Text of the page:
Oedipus Rex Fate Vs Free Will Essay

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“Using Jocasta's brooches, Oedipus gouges out his eyes, screaming, "You, you'll see no more the pain I suffered, all the pain I caused! Too long you looked on the ones you never should have seen, blind to the ones you longed to see, to know! Blind from this hour on! Blind in the darkness-blind!" ("Oedipus the King: Top Ten Quotes").
Did Oedipus create his own fate while trying to avoid his fate that was told to him by the Oracle? Or, did the gods will his fate? This is question has plagued the human race for years and we still haven’t come closer to an answer. In Oedipus Rex, it’s a little bit of both, Oedipus’s fate is already determined, however, he makes decisions that ultimately make his fate turn sour. In order to answer this mind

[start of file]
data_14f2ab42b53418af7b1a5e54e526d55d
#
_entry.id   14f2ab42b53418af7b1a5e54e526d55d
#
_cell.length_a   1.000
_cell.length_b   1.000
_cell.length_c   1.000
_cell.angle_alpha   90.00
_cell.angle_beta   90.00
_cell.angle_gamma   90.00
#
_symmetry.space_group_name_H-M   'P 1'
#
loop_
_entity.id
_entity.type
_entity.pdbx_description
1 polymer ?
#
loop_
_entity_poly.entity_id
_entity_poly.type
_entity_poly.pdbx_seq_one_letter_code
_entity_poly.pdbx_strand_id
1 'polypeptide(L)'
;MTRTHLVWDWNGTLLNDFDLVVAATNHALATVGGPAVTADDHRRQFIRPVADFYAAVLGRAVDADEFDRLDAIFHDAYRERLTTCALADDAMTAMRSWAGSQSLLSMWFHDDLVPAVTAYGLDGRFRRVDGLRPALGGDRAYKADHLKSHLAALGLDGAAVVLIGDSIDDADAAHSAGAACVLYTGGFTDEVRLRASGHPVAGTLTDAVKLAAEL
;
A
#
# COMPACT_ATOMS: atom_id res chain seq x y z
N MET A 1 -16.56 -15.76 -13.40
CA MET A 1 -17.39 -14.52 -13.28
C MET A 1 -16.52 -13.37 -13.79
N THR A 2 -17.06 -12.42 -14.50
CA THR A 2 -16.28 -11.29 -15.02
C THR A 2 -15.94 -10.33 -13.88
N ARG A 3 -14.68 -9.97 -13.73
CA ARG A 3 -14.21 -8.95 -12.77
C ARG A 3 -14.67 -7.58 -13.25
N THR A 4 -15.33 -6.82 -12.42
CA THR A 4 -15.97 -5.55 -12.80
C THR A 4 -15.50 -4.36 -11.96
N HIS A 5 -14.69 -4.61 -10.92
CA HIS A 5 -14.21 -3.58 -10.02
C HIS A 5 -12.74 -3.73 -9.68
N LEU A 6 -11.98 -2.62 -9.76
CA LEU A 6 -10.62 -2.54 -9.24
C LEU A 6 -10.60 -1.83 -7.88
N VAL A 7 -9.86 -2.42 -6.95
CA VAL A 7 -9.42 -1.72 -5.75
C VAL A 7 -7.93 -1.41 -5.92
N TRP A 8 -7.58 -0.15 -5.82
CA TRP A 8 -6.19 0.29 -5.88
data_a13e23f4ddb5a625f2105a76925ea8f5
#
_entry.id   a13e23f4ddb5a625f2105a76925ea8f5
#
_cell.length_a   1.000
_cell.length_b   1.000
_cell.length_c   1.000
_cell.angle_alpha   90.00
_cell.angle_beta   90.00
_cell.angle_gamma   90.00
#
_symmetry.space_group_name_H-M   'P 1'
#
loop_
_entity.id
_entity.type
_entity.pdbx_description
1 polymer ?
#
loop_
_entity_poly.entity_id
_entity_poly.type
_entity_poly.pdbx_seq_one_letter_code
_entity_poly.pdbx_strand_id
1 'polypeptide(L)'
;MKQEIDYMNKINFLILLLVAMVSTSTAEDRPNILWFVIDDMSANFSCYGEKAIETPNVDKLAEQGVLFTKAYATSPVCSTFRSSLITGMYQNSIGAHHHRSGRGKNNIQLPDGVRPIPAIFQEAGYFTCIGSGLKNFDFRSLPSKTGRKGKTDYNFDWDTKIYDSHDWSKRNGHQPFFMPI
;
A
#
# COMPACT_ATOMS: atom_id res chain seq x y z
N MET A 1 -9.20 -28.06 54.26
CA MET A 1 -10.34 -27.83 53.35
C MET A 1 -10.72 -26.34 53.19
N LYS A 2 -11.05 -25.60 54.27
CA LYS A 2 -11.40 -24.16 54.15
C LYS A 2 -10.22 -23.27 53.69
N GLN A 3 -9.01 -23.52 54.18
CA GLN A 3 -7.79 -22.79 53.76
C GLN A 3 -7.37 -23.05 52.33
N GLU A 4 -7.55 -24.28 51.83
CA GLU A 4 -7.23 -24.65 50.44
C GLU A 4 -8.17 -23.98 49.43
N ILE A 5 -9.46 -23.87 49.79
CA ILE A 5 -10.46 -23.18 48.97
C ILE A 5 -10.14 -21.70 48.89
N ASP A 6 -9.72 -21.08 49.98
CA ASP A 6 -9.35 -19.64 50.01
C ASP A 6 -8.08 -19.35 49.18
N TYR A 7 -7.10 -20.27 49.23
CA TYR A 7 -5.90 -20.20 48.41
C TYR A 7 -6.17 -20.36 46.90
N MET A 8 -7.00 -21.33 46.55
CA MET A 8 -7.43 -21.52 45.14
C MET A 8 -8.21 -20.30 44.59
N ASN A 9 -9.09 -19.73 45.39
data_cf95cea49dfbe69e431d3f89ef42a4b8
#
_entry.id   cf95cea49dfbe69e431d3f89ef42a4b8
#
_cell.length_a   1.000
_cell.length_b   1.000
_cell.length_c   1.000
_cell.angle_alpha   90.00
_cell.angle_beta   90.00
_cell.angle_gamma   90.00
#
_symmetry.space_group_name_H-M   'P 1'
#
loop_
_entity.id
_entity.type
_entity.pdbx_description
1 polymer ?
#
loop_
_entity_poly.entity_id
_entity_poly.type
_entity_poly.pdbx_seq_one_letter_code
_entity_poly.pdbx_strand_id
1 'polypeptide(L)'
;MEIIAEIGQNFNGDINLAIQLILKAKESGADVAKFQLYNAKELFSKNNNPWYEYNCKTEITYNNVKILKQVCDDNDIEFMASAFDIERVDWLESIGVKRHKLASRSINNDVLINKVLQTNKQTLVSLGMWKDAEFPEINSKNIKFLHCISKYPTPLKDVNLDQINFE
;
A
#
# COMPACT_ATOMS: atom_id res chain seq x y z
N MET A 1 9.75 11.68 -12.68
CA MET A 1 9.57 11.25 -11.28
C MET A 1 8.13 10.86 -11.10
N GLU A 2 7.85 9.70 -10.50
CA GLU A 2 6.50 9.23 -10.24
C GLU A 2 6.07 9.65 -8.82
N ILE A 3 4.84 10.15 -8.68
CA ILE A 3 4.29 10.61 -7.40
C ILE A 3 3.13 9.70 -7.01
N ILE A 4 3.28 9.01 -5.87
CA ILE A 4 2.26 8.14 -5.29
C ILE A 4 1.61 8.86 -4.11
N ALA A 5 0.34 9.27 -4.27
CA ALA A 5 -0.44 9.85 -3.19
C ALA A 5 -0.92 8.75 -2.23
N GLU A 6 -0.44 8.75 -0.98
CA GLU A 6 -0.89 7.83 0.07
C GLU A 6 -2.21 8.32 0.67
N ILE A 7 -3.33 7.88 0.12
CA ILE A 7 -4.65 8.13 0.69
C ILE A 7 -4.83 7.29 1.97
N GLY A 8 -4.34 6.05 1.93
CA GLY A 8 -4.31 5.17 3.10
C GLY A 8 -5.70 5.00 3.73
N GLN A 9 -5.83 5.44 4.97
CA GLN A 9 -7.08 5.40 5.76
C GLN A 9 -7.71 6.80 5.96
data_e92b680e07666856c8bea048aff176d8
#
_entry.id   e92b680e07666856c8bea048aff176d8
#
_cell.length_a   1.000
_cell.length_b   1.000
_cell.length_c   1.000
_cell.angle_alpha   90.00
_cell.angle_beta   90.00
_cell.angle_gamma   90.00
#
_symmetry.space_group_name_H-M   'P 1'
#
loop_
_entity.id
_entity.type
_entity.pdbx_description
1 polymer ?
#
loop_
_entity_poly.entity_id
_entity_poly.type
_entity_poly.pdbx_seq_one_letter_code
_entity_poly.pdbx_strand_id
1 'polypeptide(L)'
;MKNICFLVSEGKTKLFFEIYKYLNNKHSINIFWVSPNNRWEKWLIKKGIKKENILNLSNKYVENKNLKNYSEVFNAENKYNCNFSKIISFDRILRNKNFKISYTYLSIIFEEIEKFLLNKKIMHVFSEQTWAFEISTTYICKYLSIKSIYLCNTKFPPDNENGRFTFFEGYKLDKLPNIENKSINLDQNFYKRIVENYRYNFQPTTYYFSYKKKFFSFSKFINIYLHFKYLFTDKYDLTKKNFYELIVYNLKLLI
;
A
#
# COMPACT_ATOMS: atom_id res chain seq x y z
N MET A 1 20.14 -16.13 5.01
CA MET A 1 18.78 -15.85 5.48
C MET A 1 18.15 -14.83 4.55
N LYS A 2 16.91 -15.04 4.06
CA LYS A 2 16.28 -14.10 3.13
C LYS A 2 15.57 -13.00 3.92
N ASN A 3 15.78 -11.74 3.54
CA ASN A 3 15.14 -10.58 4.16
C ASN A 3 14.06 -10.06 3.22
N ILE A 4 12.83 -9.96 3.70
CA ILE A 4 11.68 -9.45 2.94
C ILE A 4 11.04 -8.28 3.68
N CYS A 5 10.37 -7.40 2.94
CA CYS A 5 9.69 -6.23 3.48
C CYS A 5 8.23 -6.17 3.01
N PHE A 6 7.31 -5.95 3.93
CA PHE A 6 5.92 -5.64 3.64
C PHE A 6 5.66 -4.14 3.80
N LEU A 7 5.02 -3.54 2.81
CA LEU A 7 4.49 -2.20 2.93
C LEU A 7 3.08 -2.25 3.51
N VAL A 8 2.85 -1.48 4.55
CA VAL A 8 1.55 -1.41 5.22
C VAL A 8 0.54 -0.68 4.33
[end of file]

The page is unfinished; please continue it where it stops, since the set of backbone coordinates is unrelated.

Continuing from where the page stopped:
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Free will, what is it? There are many different definitions and ideas out there, to be on the same page, I am going to use this definition of free will: Free Will, power or ability of the human mind to choose a course of action or make a decision without being subject to restraints imposed by antecedent causes, by necessity, or by divine predetermination. A completely freewill act is itself a cause and not an effect; it is beyond causal sequence or the law of causality. The question of human beings’ ability to determine their actions is important in philosophy, particularly in metaphysics and ethics, and in theology. Generally, the extreme doctrine in which freedom of the will is affirmed is termed libertarianism; its opposite, determinism, is the doctrine that human action is not willed freely, but is rather the result of such influences as passions, desires, physical conditions, and external circumstances beyond the control of the individual. ("Free Will." Funk & Wagnalls New World
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